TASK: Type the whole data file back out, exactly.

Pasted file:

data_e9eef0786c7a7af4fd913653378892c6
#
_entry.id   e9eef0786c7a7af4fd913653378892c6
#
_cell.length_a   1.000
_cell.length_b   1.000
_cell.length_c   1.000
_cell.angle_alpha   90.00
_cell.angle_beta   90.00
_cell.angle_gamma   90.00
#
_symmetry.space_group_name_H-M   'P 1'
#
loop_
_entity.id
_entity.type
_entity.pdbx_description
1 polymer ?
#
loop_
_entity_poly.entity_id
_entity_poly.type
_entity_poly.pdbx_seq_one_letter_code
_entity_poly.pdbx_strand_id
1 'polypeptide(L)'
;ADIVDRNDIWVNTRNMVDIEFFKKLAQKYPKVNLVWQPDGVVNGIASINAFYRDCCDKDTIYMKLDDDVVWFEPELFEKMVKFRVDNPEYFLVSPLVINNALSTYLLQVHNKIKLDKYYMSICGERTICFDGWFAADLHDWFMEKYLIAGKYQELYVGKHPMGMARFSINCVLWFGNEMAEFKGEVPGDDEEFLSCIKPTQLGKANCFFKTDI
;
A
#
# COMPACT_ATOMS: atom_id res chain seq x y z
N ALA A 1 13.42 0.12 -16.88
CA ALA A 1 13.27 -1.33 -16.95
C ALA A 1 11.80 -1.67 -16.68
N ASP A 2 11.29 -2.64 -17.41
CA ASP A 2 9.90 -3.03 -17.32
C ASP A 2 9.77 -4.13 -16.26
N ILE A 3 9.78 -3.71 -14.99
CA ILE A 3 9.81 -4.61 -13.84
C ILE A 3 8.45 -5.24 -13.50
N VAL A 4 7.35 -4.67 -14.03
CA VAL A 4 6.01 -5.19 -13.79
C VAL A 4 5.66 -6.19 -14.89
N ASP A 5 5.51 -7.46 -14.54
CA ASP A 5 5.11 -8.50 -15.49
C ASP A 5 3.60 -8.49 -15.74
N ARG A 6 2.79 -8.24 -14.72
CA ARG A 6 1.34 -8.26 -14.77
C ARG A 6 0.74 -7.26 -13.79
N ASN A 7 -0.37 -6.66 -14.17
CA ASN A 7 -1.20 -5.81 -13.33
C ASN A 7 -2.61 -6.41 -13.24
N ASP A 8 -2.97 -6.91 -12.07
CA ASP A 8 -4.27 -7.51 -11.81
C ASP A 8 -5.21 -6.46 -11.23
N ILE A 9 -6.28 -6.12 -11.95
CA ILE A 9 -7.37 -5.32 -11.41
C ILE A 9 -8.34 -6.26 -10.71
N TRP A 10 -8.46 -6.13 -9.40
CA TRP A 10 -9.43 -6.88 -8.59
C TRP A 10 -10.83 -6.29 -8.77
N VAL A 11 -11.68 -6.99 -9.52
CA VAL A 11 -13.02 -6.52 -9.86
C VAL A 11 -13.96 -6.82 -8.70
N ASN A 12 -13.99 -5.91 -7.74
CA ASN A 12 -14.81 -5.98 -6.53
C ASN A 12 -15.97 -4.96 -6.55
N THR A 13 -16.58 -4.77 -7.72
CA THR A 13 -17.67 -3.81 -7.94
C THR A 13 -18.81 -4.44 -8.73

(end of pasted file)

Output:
data_e9eef0786c7a7af4fd913653378892c6
#
_entry.id   e9eef0786c7a7af4fd913653378892c6
#
_cell.length_a   1.000
_cell.length_b   1.000
_cell.length_c   1.000
_cell.angle_alpha   90.00
_cell.angle_beta   90.00
_cell.angle_gamma   90.00
#
_symmetry.space_group_name_H-M   'P 1'
#
loop_
_entity.id
_entity.type
_entity.pdbx_description
1 polymer ?
#
loop_
_entity_poly.entity_id
_entity_poly.type
_entity_poly.pdbx_seq_one_letter_code
_entity_poly.pdbx_strand_id
1 'polypeptide(L)'
;ADIVDRNDIWVNTRNMVDIEFFKKLAQKYPKVNLVWQPDGVVNGIASINAFYRDCCDKDTIYMKLDDDVVWFEPELFEKMVKFRVDNPEYFLVSPLVINNALSTYLLQVHNKIKLDKYYMSICGERTICFDGWFAADLHDWFMEKYLIAGKYQELYVGKHPMGMARFSINCVLWFGNEMAEFKGEVPGDDEEFLSCIKPTQLGKANCFFKTDI
;
A
#
# COMPACT_ATOMS: atom_id res chain seq x y z
N ALA A 1 13.42 0.12 -16.88
CA ALA A 1 13.27 -1.33 -16.95
C ALA A 1 11.80 -1.67 -16.68
N ASP A 2 11.29 -2.64 -17.41
CA ASP A 2 9.90 -3.03 -17.32
C ASP A 2 9.77 -4.13 -16.26
N ILE A 3 9.78 -3.71 -14.99
CA ILE A 3 9.81 -4.61 -13.84
C ILE A 3 8.45 -5.24 -13.50
N VAL A 4 7.35 -4.67 -14.03
CA VAL A 4 6.01 -5.19 -13.79
C VAL A 4 5.66 -6.19 -14.89
N ASP A 5 5.51 -7.46 -14.54
CA ASP A 5 5.11 -8.50 -15.49
C ASP A 5 3.60 -8.49 -15.74
N ARG A 6 2.79 -8.24 -14.72
CA ARG A 6 1.34 -8.26 -14.77
C ARG A 6 0.74 -7.26 -13.79
N ASN A 7 -0.37 -6.66 -14.17
CA ASN A 7 -1.20 -5.81 -13.33
C ASN A 7 -2.61 -6.41 -13.24
N ASP A 8 -2.97 -6.91 -12.07
CA ASP A 8 -4.27 -7.51 -11.81
C ASP A 8 -5.21 -6.46 -11.23
N ILE A 9 -6.28 -6.12 -11.95
CA ILE A 9 -7.37 -5.32 -11.41
C ILE A 9 -8.34 -6.26 -10.71
N TRP A 10 -8.46 -6.13 -9.40
CA TRP A 10 -9.43 -6.88 -8.59
C TRP A 10 -10.83 -6.29 -8.77
N VAL A 11 -11.68 -6.99 -9.52
CA VAL A 11 -13.02 -6.52 -9.86
C VAL A 11 -13.96 -6.82 -8.70
N ASN A 12 -13.99 -5.91 -7.74
CA ASN A 12 -14.81 -5.98 -6.53
C ASN A 12 -15.97 -4.96 -6.55
N THR A 13 -16.58 -4.77 -7.72
CA THR A 13 -17.67 -3.81 -7.94
C THR A 13 -18.81 -4.44 -8.73